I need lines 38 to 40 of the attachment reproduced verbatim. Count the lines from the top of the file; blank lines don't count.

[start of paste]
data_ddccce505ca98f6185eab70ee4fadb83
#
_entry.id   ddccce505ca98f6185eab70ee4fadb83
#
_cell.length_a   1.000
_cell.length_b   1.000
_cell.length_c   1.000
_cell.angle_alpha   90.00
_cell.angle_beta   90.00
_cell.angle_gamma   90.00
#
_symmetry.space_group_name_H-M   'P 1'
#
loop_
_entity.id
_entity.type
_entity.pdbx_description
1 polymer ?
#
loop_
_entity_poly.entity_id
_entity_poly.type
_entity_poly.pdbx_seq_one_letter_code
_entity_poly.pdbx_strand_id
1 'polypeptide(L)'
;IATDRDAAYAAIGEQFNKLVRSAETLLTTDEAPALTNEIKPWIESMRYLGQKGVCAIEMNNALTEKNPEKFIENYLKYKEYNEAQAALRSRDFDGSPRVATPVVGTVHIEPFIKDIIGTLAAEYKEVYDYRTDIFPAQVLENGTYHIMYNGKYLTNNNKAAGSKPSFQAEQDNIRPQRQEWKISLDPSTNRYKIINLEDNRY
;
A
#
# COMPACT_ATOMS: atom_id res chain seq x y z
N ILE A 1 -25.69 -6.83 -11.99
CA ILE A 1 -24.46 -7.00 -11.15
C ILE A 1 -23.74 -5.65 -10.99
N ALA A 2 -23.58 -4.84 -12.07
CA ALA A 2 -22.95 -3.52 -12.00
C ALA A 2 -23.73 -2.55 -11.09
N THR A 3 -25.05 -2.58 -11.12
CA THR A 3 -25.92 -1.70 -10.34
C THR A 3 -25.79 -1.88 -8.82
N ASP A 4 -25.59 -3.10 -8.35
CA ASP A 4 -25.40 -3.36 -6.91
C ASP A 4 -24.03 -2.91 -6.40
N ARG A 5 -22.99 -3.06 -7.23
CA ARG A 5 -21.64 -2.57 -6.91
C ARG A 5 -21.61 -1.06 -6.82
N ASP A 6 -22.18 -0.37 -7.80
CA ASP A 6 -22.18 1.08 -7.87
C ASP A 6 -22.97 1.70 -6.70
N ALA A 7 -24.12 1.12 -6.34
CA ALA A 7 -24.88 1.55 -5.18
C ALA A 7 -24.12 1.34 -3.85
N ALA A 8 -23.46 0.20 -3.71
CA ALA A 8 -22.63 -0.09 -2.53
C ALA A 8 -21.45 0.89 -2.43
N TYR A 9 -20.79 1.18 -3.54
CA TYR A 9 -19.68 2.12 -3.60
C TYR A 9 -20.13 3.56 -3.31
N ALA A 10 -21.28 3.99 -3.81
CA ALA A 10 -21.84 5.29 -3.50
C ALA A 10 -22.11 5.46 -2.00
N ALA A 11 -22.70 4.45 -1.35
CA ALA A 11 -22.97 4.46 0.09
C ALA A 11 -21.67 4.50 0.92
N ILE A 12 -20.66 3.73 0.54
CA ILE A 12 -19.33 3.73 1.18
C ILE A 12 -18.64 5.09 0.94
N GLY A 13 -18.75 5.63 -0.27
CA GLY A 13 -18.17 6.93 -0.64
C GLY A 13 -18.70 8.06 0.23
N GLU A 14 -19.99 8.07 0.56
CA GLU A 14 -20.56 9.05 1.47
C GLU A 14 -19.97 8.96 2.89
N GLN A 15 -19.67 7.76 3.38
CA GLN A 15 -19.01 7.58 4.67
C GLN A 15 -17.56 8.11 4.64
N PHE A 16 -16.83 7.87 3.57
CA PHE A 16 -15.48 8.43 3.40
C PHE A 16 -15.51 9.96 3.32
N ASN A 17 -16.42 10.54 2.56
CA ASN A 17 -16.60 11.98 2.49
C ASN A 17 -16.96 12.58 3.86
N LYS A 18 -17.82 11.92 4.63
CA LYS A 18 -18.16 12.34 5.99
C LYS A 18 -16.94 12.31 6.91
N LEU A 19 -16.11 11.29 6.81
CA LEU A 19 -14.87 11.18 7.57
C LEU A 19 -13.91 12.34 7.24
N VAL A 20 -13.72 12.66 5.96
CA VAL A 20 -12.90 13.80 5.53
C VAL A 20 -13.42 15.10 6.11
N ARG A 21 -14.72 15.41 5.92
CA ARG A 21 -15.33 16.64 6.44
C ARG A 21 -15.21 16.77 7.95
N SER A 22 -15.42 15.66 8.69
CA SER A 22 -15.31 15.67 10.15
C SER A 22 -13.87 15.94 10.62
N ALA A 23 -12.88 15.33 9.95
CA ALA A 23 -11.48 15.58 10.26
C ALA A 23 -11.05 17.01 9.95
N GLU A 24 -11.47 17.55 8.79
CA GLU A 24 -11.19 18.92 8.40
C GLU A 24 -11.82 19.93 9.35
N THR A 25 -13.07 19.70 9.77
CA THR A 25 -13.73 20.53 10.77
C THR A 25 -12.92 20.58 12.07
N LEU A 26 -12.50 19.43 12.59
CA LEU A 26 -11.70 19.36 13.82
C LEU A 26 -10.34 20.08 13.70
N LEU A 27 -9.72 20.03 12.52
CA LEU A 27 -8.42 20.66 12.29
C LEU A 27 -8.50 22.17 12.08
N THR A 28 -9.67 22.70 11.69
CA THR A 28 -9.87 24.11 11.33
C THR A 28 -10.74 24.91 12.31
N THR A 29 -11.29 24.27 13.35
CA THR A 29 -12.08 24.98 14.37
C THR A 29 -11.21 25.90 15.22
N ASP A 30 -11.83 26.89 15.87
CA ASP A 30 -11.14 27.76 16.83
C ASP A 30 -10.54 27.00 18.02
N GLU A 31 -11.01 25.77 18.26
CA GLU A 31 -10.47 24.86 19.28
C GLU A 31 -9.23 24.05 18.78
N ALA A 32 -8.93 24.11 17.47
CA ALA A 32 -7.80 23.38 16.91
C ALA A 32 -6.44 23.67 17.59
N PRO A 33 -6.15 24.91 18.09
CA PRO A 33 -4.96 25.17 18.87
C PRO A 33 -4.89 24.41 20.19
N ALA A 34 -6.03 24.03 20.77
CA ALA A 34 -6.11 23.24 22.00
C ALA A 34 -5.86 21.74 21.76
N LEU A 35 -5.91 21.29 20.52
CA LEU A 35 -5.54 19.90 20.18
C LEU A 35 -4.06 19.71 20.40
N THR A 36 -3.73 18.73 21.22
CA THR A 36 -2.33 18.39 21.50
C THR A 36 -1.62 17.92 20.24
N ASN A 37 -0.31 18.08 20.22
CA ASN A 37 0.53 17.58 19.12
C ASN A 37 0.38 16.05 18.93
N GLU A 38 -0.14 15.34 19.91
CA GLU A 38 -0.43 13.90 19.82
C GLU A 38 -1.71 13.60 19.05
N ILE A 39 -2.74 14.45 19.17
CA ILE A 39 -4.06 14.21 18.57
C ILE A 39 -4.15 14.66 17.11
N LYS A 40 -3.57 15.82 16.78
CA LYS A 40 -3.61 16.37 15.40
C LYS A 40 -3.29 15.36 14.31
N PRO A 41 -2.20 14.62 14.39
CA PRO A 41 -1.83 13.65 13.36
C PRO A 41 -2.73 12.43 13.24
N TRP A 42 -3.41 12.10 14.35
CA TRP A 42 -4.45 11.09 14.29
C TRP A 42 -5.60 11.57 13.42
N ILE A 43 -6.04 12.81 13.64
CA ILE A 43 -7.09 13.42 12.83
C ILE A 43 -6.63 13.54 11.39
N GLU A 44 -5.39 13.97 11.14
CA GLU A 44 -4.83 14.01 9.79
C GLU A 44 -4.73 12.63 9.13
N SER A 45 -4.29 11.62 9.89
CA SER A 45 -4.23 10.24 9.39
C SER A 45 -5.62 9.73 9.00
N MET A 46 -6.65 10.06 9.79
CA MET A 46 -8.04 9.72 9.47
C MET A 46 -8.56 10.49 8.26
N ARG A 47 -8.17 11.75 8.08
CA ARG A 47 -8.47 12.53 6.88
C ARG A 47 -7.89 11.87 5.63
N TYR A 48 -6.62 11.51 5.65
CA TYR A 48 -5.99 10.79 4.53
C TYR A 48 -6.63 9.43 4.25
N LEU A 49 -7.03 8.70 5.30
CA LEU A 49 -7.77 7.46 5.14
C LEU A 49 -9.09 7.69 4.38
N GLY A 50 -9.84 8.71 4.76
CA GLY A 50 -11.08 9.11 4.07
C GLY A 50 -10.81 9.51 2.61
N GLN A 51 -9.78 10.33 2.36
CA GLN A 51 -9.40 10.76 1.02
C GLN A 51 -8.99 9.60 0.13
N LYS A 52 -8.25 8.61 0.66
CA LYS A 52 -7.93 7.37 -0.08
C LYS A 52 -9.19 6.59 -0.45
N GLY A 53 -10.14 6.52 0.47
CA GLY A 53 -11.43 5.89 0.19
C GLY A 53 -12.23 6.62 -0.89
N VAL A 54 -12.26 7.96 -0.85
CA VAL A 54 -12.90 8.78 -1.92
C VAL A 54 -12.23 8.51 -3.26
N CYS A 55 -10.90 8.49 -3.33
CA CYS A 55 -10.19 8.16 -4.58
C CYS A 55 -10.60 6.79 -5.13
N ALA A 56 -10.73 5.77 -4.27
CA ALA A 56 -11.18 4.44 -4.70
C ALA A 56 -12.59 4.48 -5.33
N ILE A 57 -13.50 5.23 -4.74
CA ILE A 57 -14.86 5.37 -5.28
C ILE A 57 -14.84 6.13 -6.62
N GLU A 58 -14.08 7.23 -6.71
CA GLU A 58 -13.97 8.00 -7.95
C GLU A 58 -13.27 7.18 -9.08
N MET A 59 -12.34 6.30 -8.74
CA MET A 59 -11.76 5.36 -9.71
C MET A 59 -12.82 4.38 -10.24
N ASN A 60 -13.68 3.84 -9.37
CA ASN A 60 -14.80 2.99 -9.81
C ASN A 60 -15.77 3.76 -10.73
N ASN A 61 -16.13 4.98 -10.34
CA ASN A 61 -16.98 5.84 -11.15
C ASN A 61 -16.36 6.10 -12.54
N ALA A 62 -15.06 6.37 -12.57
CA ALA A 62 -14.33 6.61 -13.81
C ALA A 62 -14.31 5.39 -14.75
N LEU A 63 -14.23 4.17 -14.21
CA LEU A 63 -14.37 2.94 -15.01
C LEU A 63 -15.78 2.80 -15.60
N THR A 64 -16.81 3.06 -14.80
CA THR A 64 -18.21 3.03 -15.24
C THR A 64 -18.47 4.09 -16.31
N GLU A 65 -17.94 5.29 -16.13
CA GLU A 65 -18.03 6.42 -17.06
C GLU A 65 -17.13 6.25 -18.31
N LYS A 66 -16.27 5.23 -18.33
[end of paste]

CA THR A 3 -25.92 -1.70 -10.34
C THR A 3 -25.79 -1.88 -8.82
N ASP A 4 -25.59 -3.10 -8.35